The 7 Best Bass Amps for Gigging (2023)
Whether you’re just starting out or performing at a large club, a good bass amp is essential for the right gig size. For small to medium gigs, an amp with a capacity of 100-500 watts is ideal. For bigger gigs, an amp with over 500 or 600 watts is sufficient.
Bass is one of the most sought-after sounds in the music industry. Nothing comes close to how bass sounds feel going through your body and making your heart beat faster. To truly hit those low-frequency sounds when gigging, you need a capable bass amp that has enough power to deliver them.
My top recommended gigging bass amp is the Markbass Standard 104HF. This is one of the best all-rounders out there for gigging bassists. It goes really well with the Markass Little Mark Tube 800 head.
My second recommended gigging bass amp is the Fender Rumble 500. This is a budget-friendly option that packs power and is great for small and large gigs.
- The 7 Best Bass Amps for Gigging (2023)
- 1. Markbass Standard 104HF Front-Ported Neo 4x10 Bass Speaker Cabinet
- 2. Fender Rumble 500 2x10" 500-watt Bass Combo Amp
- 3. Ampeg SVT-212AV 2x12" 600-watt Bass Cabinet
- 4. Gallien-Krueger MB212-II 2x12" 500-watt Bass Combo Amp
- 5. Hartke KB15 Kickback 1x15" 500-watt Bass Combo Amp
- 6. Fender Rumble Stage 2x10" 800-watt Bass Combo Amp
- 7. Orange Crush Bass 100 1x15" 100-watt Bass Combo Amp
- What to Keep in Mind When Buying
- Direct Input (di box) as an Alternative to Bass Amps
- Bass Amp Guide for Small vs. Big Gigs
The 7 Best Bass Amps for Gigging (2023)
Let’s compare them in more detail:
The Markbass Standard 104HF is one of the best all-around bass speaker cabinets, specifically when used in combination with the Markbass Little Mark Tube 800 Bass Amp Head. It’s a great choice for those who want a versatile cabinet and uncompromised sound quality.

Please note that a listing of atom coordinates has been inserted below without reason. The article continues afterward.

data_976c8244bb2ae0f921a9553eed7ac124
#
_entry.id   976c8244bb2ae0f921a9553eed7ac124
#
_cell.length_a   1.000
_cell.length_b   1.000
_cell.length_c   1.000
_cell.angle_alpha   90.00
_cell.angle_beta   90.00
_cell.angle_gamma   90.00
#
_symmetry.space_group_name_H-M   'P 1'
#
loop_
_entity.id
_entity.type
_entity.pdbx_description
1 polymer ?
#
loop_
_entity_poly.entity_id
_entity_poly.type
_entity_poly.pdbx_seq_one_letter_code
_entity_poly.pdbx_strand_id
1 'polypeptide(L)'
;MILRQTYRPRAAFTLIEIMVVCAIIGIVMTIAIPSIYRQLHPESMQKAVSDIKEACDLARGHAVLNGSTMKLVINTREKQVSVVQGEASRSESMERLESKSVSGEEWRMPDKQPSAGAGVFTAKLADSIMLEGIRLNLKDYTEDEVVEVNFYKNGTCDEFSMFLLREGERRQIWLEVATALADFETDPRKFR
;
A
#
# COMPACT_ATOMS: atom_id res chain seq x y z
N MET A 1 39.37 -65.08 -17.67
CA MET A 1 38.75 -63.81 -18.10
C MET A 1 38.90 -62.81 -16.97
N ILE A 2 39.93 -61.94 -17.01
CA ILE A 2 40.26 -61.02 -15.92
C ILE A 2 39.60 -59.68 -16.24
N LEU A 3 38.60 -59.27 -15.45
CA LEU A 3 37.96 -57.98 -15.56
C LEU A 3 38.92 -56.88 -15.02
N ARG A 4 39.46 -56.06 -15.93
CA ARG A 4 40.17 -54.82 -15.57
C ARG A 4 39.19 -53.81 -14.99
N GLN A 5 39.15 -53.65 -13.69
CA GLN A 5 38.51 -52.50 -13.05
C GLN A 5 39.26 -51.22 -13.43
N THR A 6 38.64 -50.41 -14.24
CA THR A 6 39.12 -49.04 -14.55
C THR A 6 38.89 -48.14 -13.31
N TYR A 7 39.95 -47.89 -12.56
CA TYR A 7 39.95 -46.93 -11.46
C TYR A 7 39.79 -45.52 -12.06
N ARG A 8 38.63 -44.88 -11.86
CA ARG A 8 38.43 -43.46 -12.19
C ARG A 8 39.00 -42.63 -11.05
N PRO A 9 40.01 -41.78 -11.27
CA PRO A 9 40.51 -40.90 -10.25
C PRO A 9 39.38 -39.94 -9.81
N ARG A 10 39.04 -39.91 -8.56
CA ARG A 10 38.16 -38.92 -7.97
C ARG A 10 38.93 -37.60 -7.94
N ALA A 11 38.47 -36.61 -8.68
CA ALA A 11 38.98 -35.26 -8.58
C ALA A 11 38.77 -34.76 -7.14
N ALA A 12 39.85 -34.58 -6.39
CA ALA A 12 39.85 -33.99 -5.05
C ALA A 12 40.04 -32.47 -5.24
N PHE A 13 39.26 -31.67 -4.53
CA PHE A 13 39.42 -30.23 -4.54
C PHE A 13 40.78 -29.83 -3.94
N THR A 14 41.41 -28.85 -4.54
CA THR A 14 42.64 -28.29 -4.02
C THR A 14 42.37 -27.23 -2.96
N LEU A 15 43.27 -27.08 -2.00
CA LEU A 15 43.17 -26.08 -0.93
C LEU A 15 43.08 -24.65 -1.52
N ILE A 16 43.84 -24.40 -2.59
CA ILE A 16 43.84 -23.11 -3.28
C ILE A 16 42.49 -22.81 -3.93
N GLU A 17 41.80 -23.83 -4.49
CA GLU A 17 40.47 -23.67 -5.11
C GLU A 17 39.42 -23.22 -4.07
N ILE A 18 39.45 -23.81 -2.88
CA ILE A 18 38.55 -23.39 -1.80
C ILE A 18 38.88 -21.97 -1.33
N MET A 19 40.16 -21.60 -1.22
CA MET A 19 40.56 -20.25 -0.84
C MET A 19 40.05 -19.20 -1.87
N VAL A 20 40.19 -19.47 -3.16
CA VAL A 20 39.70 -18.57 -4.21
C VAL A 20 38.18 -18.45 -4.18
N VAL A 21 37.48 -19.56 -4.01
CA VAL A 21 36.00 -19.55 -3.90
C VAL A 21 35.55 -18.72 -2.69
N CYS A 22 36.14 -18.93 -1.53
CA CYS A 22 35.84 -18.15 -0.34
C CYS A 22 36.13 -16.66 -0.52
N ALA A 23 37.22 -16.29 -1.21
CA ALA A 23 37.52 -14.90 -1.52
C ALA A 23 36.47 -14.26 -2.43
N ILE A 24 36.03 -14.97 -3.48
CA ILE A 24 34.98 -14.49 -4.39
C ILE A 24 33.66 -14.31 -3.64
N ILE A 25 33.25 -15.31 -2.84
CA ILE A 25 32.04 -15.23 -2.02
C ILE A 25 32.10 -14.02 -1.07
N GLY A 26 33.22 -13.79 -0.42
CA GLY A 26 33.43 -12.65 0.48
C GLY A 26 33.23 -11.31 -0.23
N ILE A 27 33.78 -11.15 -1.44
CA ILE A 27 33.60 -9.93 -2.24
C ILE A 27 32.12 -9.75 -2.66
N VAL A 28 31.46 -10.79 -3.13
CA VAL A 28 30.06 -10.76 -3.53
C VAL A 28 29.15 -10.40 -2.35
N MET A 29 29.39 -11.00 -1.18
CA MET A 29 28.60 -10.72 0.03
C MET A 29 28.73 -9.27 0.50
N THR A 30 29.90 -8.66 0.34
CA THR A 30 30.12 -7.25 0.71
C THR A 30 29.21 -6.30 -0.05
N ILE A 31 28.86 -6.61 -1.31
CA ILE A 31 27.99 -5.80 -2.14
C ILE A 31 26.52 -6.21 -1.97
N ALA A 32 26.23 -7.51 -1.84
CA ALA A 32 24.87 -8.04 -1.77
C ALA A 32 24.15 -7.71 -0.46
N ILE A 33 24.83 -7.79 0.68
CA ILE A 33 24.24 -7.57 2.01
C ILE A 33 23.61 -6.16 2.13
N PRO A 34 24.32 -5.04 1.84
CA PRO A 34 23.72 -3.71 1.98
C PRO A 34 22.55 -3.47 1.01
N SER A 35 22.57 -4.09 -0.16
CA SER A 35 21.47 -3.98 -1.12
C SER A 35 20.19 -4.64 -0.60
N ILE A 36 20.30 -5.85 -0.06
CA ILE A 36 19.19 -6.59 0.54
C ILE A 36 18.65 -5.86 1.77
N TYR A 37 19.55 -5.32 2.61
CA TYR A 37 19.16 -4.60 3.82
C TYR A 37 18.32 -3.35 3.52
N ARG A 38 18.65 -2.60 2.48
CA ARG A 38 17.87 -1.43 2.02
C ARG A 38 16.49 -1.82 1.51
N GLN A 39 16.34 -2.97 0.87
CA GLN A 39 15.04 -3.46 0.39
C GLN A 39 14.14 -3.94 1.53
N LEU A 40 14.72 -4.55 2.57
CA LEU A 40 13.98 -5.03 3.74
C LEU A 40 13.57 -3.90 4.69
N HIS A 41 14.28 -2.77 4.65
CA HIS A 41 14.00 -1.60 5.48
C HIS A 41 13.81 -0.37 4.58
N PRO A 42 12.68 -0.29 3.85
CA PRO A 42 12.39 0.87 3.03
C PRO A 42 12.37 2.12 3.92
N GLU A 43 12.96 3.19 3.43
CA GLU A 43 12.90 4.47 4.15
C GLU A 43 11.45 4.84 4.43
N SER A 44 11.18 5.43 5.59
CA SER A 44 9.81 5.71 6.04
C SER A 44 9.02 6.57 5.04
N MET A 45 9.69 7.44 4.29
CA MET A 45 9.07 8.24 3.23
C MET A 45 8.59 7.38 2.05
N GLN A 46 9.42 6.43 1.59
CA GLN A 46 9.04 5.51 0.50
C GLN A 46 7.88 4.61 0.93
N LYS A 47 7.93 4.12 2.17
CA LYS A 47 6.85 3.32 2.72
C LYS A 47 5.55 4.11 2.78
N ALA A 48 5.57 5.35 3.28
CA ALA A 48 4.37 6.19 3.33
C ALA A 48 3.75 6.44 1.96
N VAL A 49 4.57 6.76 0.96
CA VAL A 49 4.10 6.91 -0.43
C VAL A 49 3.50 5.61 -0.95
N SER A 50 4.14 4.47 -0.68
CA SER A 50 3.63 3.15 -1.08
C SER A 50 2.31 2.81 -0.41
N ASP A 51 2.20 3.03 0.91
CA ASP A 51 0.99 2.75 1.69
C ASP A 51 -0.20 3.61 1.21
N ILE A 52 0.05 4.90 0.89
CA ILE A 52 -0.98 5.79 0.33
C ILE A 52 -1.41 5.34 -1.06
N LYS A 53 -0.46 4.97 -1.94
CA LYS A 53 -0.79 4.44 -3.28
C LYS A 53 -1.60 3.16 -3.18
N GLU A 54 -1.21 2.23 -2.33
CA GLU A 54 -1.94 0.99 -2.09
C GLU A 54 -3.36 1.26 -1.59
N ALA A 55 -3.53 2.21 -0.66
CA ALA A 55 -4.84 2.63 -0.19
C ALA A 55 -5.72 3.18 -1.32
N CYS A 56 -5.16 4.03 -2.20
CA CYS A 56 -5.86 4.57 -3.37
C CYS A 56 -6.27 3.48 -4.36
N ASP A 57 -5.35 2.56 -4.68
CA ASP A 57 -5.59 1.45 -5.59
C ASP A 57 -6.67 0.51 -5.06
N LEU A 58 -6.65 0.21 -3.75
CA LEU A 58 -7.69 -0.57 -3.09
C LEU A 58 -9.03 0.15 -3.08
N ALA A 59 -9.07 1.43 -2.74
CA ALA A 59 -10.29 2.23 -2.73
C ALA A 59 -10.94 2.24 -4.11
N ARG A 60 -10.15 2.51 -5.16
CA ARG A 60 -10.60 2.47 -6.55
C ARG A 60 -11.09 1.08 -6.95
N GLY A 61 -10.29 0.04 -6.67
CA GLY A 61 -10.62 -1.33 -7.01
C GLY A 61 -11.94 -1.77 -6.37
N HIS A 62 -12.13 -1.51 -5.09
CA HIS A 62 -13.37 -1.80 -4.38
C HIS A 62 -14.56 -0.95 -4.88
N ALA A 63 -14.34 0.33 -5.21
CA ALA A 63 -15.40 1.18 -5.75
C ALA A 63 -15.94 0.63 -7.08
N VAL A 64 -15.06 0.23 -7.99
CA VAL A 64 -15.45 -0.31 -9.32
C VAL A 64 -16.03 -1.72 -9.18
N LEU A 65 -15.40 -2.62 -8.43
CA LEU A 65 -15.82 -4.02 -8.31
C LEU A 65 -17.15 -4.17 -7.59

- Excellent build quality
- Great sound quality
- Styling may not appeal to everyone
- No castor wheels
Flaunting a high-grade multi-ply poplar 104HF bass cap, the Markbass Standard sets the bar high when it comes to sound quality and durability. In addition, there’s a grill and protective corners to protect the amp from getting damaged.
The ultra-light Markbass Neodymium custom speakers deliver an outstanding power output while keeping weight at a minimum, allowing you to transport it effortlessly. With 4 10” woofers and a 1” HF compression driver with a custom horn tweeter, this amp’s output is great.
Internally, the Markbass Standard’s components are sealed, glued, and screwed using high-quality components to ensure a consistent sound quality no matter how hard or frequently you play it.
The Fender Rumble 500 is one of the most affordable bass amps out there, and the good news is that it’s not that far away from the high-end ones.
- Low price tag
- 4-band EQ and 3-button voicing palette for sound shaping
- Optional overdrive footswitch
- Gain and blend overdrive controls
- Has an AUX jack
- Unmarked knobs make precise adjustments challenging
- Cooling fan can be loud
With 500 watts of power, the Rumble has what it takes to give you the stage presence you crave. What’s more, this bass amp integrates a 4-band EQ along with a 3-button voicing palette, enabling you to sculpt your sound as you like.
The overdrive section has gain and blend controls to fine-tune the overdrive of your beats to your liking. The Rumble also comes with an optional footswitch, so you can easily let the overdrive kick in when you need to.
Featuring a pair of 10” speakers, the Fender Rumble’s bass output is out of this world. The icing on top is the AUX jack that allows you to plug in your smartphone, music player, or drum machine to practice.
Following in the footsteps of the original SVT, the Ampeg SVT-212AV sports a bold 600-watt bass speaker cabinet that has the same classic tone as its bigger sibling.